In the present study, the internal consistency of the PHQ-9 as indicated by Cronbach’s alpha was 0.81 (95% CI: 0.78, 0.84) with a test-retest reliability of 0.78 (95% CI: 0.63, 0.87), based on intra-class correlation coefficient (ICC). The internal consistency alphas of the JSPPE and the HIV stigma scale were 0.75 (95% CI: 0.70, 0.81) and 0.81 (95% CI: 0.78, 0.83), respectively. For the modified FAHI, internal consistency alpha, test-retest reliability, convergent and construct validities were all acceptable. Detailed psychometric results of this modified scale are presented as supplementary information. In summary, internal consistency for the overall FAHI scale was high (Cronbach’s alpha = 0.91; 95% CI: 0.89, 0.92) with sub-scale alphas ranging between 0.57 and 0.88. Test-retest reliability was acceptable for the overall FAHI scale (ICC = 0.73) and ranged between 0.48 and 0.80 for the sub-scales. Significant correlations were observed between FAHI scores (sub-scale and overall) with both PHQ-9 and HIV-stigma scale scores (Supplementary information, Table 1) suggesting good convergent validity. Fit indices for investigating construct validity of the FAHI were all within recommended values (see Supplementary information, Figure 1).

Correlates of HRQoL among adults receiving cART, coastal Kenya

Tables 3 and 4 present the results following univariate and multivariable linear regression analyses. The variable on viral load was not included in the multivariable regression analysis because many observations had missing values (n = 145). For all study participants, there were no any current records of CD4 cell count. Few participants had some baseline CD4 data (when they were being enrolled to the clinic). Therefore, regression analyses also missed CD4 cell count information. From the visual inspection of plots, there was evidence to suggest linearity, homoscedasticity, and normality of generated residuals in all the final linear regression models. Variance inflation factors did not suggest multicollinearity problems.

Table 3 Univariate linear regression analysis of correlates of HRQoL among adults receiving cART in Coastal Kenya
Table 4 Multivariable linear regression analysis of correlates of HRQoL among adults receiving cART in Coastal Kenya

In the univariate linear regression analyses, neither current smoking nor alcohol use was significantly associated with the sub-scale and overall HRQoL scores of the study participants (at p < 0.05) or even at an a priori set p < 0.20 for consideration in the multivariable linear regression analyses.

In the multivariable linear regression analyses, having depressive symptoms was strongly associated with lower overall (β = 30.23, 95% CI -35.16, − 25.30; p < 0.01) and sub-scale HRQoL scores except for the Social wellbeing domain (Table 4). Similarly, high perceived HIV-stigma scores were significantly associated with lower overall (β = − 0.86, 95% CI -1.08, − 0.64; p < 0.01) and sub-scale HRQoL scores except for the Functional and Global wellbeing domain (Table 4).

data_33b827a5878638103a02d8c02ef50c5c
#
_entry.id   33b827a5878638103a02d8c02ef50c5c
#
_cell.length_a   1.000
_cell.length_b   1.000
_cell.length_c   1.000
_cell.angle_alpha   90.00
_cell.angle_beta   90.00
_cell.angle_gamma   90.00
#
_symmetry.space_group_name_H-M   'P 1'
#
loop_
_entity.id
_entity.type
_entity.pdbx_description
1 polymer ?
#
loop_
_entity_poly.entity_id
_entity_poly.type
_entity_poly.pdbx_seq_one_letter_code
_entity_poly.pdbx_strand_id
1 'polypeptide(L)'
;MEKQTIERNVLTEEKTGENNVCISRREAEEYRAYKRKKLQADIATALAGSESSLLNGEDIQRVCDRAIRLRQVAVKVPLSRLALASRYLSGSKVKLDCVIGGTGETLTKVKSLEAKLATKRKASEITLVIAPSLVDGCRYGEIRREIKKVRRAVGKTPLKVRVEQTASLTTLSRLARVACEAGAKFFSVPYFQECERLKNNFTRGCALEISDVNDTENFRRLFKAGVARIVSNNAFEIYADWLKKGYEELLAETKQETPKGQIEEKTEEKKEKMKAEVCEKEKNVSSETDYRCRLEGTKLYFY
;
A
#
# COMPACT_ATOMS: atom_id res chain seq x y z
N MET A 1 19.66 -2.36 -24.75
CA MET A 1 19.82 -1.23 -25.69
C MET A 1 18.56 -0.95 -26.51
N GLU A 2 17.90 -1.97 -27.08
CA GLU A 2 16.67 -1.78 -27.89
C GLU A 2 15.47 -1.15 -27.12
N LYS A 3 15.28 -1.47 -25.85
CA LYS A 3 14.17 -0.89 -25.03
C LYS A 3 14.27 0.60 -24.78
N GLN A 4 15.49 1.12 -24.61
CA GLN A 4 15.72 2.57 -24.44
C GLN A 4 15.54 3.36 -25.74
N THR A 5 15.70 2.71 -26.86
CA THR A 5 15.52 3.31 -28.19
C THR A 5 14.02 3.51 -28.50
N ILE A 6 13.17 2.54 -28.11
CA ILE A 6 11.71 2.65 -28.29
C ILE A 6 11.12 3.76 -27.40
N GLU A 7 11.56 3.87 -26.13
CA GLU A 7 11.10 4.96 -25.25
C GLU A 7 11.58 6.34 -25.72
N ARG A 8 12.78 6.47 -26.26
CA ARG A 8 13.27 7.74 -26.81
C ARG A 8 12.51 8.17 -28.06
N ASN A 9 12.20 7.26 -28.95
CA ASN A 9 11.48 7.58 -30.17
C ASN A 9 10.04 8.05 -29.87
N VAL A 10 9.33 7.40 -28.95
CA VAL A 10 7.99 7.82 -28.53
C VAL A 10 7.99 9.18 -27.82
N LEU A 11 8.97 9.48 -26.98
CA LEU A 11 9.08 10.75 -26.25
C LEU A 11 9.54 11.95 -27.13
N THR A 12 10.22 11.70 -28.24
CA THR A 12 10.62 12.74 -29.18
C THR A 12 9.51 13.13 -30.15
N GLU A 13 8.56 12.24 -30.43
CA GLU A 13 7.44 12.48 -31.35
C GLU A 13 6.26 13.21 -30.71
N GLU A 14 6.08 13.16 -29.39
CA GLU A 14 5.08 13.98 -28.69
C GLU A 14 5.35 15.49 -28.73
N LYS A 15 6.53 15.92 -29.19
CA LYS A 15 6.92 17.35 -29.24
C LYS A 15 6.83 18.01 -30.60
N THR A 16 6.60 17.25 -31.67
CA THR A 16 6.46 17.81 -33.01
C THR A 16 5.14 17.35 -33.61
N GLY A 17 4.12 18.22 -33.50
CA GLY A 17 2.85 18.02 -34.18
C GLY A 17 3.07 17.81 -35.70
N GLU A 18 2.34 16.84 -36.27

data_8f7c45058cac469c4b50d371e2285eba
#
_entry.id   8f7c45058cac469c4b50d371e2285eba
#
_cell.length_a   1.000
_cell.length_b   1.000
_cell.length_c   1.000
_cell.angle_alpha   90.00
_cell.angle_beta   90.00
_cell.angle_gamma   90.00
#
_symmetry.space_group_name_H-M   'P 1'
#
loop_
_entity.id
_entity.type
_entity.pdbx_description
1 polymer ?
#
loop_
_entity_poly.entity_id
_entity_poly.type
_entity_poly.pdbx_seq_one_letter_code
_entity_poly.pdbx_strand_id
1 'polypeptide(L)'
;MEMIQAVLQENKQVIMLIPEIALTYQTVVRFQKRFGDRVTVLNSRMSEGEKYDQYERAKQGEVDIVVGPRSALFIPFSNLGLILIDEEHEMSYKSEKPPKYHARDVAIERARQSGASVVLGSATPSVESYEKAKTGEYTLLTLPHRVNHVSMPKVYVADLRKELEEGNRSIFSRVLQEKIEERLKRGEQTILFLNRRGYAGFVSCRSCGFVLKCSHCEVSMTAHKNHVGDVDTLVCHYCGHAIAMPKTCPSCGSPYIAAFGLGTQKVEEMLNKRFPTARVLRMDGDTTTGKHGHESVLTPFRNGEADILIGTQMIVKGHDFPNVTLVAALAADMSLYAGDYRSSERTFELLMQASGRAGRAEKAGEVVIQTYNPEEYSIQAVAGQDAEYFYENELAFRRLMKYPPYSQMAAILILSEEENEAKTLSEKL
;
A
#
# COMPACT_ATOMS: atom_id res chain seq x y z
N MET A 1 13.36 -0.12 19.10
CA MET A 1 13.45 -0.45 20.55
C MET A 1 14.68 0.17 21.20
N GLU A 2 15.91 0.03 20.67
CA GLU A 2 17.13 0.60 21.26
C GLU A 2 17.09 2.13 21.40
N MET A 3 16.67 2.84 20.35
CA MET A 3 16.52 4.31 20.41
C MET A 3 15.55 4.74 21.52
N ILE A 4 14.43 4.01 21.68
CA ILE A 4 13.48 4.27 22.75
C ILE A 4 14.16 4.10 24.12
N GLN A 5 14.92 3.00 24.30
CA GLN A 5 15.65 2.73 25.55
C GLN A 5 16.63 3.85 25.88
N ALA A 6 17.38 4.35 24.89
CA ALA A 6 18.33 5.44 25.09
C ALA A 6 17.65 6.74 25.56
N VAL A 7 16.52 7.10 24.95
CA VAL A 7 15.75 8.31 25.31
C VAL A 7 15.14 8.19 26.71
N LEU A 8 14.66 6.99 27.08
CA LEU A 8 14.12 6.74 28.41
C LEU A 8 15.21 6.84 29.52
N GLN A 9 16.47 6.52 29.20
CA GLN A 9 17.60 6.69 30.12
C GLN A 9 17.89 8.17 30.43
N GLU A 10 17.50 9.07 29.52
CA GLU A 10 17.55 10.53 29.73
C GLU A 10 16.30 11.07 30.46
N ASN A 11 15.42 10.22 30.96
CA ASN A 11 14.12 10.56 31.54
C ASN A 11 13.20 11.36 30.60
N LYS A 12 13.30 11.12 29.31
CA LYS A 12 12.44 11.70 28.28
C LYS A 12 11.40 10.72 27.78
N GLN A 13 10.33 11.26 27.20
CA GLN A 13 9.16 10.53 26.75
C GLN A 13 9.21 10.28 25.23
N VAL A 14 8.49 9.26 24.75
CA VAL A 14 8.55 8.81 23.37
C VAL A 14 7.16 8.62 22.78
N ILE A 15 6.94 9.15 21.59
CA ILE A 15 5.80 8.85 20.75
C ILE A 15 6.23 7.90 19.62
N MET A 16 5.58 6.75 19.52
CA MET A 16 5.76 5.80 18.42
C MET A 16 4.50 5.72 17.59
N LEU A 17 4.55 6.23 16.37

Participants who reported staying alone compared to those who stayed with family were significantly more likely to have lower overall (β = − 6.93, 95% CI -11.47, − 2.39; p < 0.01) and sub-scale HRQoL scores except in the domains of Physical wellbeing and Functional and Global wellbeing (Table 4). Participants who had not disclosed their HIV status were significantly more likely to have lower overall (β = − 15.55, 95% CI -22.50, − 8.60; p < 0.01), and sub-scale HRQoL scores except in the domains of Physical wellbeing and Cognitive functioning (Table 4). Participants who found the HIV-clinic inaccessible relative to those who found it accessible were significantly more likely to have lower overall HRQoL scores (β = − 8.23, 95% CI -13.11, − 3.35; p < 0.01), lower quality of life scores in the Social wellbeing (β = − 1.88, 95% CI -3.39, − 0.38; p = 0.01), and Cognitive functioning (β = − 0.97, 95% CI -1.66, − 0.28; p < 0.01) domains, but not for the other sub-scales (Table 4). Presence of any current opportunistic infection was also significantly associated with lower overall HRQoL scores (β = − 4.54, 95% CI -8.80, − 0.27; p = 0.04), and lower quality of life score only in the Emotional wellbeing domain (β = − 2.76, 95% CI -4.27, − 1.24; p < 0.01) for the studied population.

On the other hand, male sex was significantly associated with better overall (β = 9.60, 95% CI 5.46, 13.74; p < 0.01) and sub-scale HRQoL scores except for the Emotional wellbeing and Cognitive functioning domains (Table 4). Higher physician empathy was significantly associated with better overall (β = 1.59, 95% CI 1.09, 2.09; p < 0.01) and sub-scale HRQoL scores except for the Emotional wellbeing domain (Table 4). Similarly, a unit increase in BMI was significantly associated with better overall HRQoL score (β = 0.66, 95% CI 0.32, 1.01; p < 0.01), better quality of life score in the Physical wellbeing (β = 0.26, 95% CI 0.11, 0.41; p < 0.01), and Functional and Global wellbeing (β = 0.23, 95% CI 0.11, 0.35; p < 0.01) but not Emotional wellbeing, Social wellbeing, and Cognitive functioning domains.